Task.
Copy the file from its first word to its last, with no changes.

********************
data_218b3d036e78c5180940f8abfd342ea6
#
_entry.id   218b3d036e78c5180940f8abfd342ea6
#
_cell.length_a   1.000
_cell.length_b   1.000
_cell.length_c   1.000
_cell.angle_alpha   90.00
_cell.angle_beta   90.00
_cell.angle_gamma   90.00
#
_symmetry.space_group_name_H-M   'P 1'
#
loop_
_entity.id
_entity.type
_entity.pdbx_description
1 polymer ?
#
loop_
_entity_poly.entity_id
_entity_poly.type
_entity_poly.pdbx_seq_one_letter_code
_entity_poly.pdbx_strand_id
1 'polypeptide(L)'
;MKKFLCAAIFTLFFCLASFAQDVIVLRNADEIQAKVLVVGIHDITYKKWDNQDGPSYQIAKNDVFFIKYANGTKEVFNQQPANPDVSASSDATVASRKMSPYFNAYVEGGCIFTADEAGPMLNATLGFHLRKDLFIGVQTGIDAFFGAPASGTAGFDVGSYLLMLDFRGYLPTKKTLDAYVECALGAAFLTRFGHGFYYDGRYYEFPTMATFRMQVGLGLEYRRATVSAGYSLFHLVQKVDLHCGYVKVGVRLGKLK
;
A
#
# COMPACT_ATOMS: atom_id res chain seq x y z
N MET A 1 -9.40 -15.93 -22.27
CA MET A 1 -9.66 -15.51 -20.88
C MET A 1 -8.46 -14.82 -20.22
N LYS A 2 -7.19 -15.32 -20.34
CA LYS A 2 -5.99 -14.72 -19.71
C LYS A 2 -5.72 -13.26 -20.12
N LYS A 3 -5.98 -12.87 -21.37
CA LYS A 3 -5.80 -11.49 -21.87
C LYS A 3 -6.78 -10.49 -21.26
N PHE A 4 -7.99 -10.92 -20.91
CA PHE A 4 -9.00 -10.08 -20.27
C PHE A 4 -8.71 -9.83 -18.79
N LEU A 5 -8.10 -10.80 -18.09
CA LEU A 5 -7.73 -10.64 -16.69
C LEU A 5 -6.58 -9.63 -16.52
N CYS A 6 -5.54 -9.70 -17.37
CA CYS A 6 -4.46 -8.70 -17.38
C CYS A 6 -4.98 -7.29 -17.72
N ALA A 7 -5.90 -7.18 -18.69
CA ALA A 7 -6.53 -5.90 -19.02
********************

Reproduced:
data_218b3d036e78c5180940f8abfd342ea6
#
_entry.id   218b3d036e78c5180940f8abfd342ea6
#
_cell.length_a   1.000
_cell.length_b   1.000
_cell.length_c   1.000
_cell.angle_alpha   90.00
_cell.angle_beta   90.00
_cell.angle_gamma   90.00
#
_symmetry.space_group_name_H-M   'P 1'
#
loop_
_entity.id
_entity.type
_entity.pdbx_description
1 polymer ?
#
loop_
_entity_poly.entity_id
_entity_poly.type
_entity_poly.pdbx_seq_one_letter_code
_entity_poly.pdbx_strand_id
1 'polypeptide(L)'
;MKKFLCAAIFTLFFCLASFAQDVIVLRNADEIQAKVLVVGIHDITYKKWDNQDGPSYQIAKNDVFFIKYANGTKEVFNQQPANPDVSASSDATVASRKMSPYFNAYVEGGCIFTADEAGPMLNATLGFHLRKDLFIGVQTGIDAFFGAPASGTAGFDVGSYLLMLDFRGYLPTKKTLDAYVECALGAAFLTRFGHGFYYDGRYYEFPTMATFRMQVGLGLEYRRATVSAGYSLFHLVQKVDLHCGYVKVGVRLGKLK
;
A
#
# COMPACT_ATOMS: atom_id res chain seq x y z
N MET A 1 -9.40 -15.93 -22.27
CA MET A 1 -9.66 -15.51 -20.88
C MET A 1 -8.46 -14.82 -20.22
N LYS A 2 -7.19 -15.32 -20.34
CA LYS A 2 -5.99 -14.72 -19.71
C LYS A 2 -5.72 -13.26 -20.12
N LYS A 3 -5.98 -12.87 -21.37
CA LYS A 3 -5.80 -11.49 -21.87
C LYS A 3 -6.78 -10.49 -21.26
N PHE A 4 -7.99 -10.92 -20.91
CA PHE A 4 -9.00 -10.08 -20.27
C PHE A 4 -8.71 -9.83 -18.79
N LEU A 5 -8.10 -10.80 -18.09
CA LEU A 5 -7.73 -10.64 -16.69
C LEU A 5 -6.58 -9.63 -16.52
N CYS A 6 -5.54 -9.70 -17.37
CA CYS A 6 -4.46 -8.70 -17.38
C CYS A 6 -4.98 -7.29 -17.72
N ALA A 7 -5.90 -7.18 -18.69
CA ALA A 7 -6.53 -5.90 -19.02